Course Outline Title: Psychology as a Natural Science Course

Course Outline
Psychology as a Natural Science
Course Number: PSY-200
January 2011
Clackamas Community College
Outline Developed by:
Social Sciences Department/Sandra Grossmann Tobin
Type of Program:
Lower Division Collegiate
Course Description:
Introduction to physiological psychology, the study of how the nervous system produces behavior
and cognition. Further topics may include consciousness, sleep, memory, emotion and language.
Course Objectives:
This course will:
 familiarize students with basic research design and the scientific method of discovery;
 explore the workings of the nervous system;
 differentiate sensation and perception;
 study the processes of memory, thought, and language; and
 examine other topics such as consciousness and emotion.
Student Learning Outcomes:
Upon successful completion of this course, a student should be able to:
 explain how psychologists collect and analyze information using the tools and methods of
science; (SS1), (SC1), (SC3)
 describe how the nervous system influences behavior; (SS1), (SC3)
 discuss how our perceptions of the world differ from raw sensations and are subject to error;
 identify factors influencing our perception and cognition of our world; (SS1), (SS2)
 describe various theories of memory, thought, and language; (SS1) and
 use acquired knowledge about the brain to explore topics such as consciousness and/or
emotions (SS2)
Length of Course:
44 lecture hours
Grading Method:
Letter grade (A-F) or Pass/No Pass
Pass RD-090 or placement in RD-115.
Major Topic Outline:
Students will study scientific method, experimentation, statistics, the nerve, the nervous system, the
brain, the brain and behavior, sensation, vision, hearing, perception, interpretation, memory,
encoding, retrieval, forgetting, linguistics, problem solving, and decision making. Other topics may
include consciousness, sleep, hypnosis, drugs, and emotion.
Course Title and Number: PSY-200
Psychology as a Natural Science
Mark outcomes addressed by this course:
Mark “C” if this course completely addresses the outcome. Students who successfully complete this course are likely to have
attained this learning outcome.
Mark “S” if this course substantially addresses the outcome. More than one course is required for the outcome to be completely
addressed. Students who successfully complete all of the required courses are likely to have attained this learning outcome.
Mark “P” if this course partially addresses the outcome. Students will have been exposed to the outcome as part of the class, but
the class is not a primary means for attaining the outcome and assessment for general education purposes may not be necessary.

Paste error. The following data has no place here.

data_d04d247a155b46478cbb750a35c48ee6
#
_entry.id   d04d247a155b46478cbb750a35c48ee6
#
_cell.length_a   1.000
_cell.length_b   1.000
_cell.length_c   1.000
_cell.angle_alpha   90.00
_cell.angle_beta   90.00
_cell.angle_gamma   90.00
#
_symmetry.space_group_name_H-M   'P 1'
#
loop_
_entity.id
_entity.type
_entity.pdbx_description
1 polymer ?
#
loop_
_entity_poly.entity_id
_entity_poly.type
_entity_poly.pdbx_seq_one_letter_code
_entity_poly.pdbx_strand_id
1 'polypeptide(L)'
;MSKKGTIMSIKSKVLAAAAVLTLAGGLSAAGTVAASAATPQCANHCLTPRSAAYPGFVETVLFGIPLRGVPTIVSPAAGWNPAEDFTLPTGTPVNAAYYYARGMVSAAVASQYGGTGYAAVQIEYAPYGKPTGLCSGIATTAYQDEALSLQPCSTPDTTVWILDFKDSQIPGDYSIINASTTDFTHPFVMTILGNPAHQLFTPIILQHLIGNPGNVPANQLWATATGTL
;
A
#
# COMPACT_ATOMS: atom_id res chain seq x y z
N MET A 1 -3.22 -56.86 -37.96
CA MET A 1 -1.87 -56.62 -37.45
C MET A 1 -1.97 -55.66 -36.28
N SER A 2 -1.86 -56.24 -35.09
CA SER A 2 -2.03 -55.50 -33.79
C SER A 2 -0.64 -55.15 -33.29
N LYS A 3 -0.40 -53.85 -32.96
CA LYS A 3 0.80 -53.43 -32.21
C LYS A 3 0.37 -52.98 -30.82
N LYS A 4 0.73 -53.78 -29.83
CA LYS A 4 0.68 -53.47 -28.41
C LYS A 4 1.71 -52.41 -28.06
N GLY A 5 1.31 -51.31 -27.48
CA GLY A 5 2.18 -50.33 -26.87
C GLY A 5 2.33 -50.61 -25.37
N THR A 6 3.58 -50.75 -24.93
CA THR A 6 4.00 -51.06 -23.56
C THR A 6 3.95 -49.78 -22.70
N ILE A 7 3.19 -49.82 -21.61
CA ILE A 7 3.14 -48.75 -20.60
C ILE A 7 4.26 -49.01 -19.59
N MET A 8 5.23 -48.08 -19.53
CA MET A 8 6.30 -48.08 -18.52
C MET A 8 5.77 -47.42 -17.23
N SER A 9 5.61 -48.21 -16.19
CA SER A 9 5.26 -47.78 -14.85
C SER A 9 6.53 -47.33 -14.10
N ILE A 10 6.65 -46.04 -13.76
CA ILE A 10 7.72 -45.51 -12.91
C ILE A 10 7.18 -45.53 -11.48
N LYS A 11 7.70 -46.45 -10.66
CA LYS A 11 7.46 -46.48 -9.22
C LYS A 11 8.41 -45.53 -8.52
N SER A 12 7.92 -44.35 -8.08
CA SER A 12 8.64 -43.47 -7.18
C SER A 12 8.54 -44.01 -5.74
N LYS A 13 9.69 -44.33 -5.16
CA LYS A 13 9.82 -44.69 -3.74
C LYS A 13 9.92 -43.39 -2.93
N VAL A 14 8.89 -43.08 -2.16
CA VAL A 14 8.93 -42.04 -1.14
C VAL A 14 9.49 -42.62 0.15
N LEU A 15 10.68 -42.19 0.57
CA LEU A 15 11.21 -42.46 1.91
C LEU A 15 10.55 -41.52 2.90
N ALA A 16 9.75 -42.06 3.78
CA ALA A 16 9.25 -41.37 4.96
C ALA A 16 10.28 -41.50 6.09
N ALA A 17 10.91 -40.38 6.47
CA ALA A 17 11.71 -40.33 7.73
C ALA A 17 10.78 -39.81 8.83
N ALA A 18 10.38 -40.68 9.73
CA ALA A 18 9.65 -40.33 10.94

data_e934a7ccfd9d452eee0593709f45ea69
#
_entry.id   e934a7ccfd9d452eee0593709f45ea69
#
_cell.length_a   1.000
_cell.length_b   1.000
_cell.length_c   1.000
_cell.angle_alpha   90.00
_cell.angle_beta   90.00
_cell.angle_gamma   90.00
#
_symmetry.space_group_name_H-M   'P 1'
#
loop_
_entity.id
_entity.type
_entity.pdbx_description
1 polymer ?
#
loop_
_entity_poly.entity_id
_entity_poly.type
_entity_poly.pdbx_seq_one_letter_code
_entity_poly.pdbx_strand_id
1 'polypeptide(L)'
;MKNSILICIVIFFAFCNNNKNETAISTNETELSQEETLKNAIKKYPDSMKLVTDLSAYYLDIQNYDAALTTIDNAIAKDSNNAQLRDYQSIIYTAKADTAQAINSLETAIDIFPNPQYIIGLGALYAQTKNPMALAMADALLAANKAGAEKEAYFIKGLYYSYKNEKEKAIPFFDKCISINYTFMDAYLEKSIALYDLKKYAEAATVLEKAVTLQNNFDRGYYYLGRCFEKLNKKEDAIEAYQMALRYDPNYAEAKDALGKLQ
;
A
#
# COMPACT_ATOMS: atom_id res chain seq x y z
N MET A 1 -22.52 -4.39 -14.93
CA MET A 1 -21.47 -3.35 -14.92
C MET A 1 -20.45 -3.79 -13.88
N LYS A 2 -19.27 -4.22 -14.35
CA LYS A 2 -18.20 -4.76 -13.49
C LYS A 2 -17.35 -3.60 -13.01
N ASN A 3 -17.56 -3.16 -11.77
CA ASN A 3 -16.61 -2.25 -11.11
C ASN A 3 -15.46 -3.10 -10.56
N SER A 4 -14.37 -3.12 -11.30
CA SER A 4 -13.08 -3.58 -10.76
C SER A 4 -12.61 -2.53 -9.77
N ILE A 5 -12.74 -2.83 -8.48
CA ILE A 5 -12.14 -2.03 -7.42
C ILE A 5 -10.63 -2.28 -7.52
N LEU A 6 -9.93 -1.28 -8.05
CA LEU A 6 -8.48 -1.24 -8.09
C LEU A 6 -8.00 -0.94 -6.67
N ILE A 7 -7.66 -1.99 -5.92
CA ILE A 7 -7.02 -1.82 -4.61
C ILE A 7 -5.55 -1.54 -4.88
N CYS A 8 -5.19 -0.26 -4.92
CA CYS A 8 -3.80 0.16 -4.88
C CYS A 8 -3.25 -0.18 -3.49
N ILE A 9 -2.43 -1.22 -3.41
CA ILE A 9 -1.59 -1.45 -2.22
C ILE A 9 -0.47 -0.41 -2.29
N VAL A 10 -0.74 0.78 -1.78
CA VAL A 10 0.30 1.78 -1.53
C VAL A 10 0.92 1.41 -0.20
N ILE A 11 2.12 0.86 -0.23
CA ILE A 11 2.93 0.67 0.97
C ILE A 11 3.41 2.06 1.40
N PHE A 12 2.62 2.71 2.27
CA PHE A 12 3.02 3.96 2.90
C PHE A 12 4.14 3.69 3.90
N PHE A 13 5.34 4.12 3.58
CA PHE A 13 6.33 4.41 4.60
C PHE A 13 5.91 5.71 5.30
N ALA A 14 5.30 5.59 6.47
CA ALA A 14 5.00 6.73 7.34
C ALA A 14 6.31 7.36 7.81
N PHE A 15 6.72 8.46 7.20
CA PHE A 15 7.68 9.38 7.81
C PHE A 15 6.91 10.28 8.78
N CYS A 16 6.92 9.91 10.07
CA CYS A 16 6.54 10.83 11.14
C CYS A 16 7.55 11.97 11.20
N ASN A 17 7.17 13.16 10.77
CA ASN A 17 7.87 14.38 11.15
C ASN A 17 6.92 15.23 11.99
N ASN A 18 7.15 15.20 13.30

As a result of completing the AAOT /ASOT general education requirements, students will be able to:
WR: Writing Outcomes
1. Read actively, think critically, and write purposefully and capably for academic and, in some
cases, professional audiences.
2. Locate, evaluate, and ethically utilize information to communicate effectively.
3. Demonstrate appropriate reasoning in response to complex issues.
SP: Speech/Oral Communication Outcomes
1. Engage in ethical communication processes that accomplish goals.
2. Respond to the needs of diverse audiences and contexts.
3. Build and manage relationships.
MA: Mathematics Outcomes
1. Use appropriate mathematics to solve problems.
2. Recognize which mathematical concepts are applicable to a scenario, apply appropriate
mathematics and technology in its analysis, and then accurately interpret, validate, and
communicate the results.
AL: Arts and Letters Outcomes i
1. Interpret and engage in the Arts & Letters, making use of the creative process to enrich the quality of
2. Critically analyze values and ethics within a range of human experience and expression to engage
more fully in local and global issues.
SS: Social Science Outcomes
1. Apply analytical skills to social phenomena in order to understand human behavior.
2. Apply knowledge and experience to foster personal growth and better appreciate the diverse social
world in which we live.
SC: Science or Computer Science Outcomes
1. Gather, comprehend, and communicate scientific and technical information in order to explore
ideas, models, and solutions and generate further questions.
2. Apply scientific and technical modes of inquiry, individually, and collaboratively, to critically
evaluate existing or alternative explanations, solve problems, and make evidence-based decisions
in an ethical manner.
3. Assess the strengths and weaknesses of scientific studies and critically examine the influence of
scientific and technical knowledge on human society and the environment.
CL: Cultural Literacy Outcomeii
1. Identify and analyze complex practices, values, and beliefs and the culturally and historically
defined meanings of difference.
IL: Information Literacy Outcomesiii
1. Formulate a problem statement.
2. Determine the nature and extent of the information needed to address the problem.
3. Access relevant information effectively and efficiently.
4. Evaluate information and its course critically.
5. Understand many of the economic, legal, and social issues surrounding the use of information.
“Arts and Letters” refers to works of art, whether written, crafted, designed, or performed and documents of historical or cultural significance.
Must be embedded in a course that meets the outcomes for Arts and Letters, Social Science, or Science/Computer Science.
Must be embedded in the general education required Writing courses Revised 2010-2011 to reflect Statewide AAOT outcomes
Related flashcards

23 Cards

Medical diagnosis

15 Cards


20 Cards


22 Cards

Create flashcards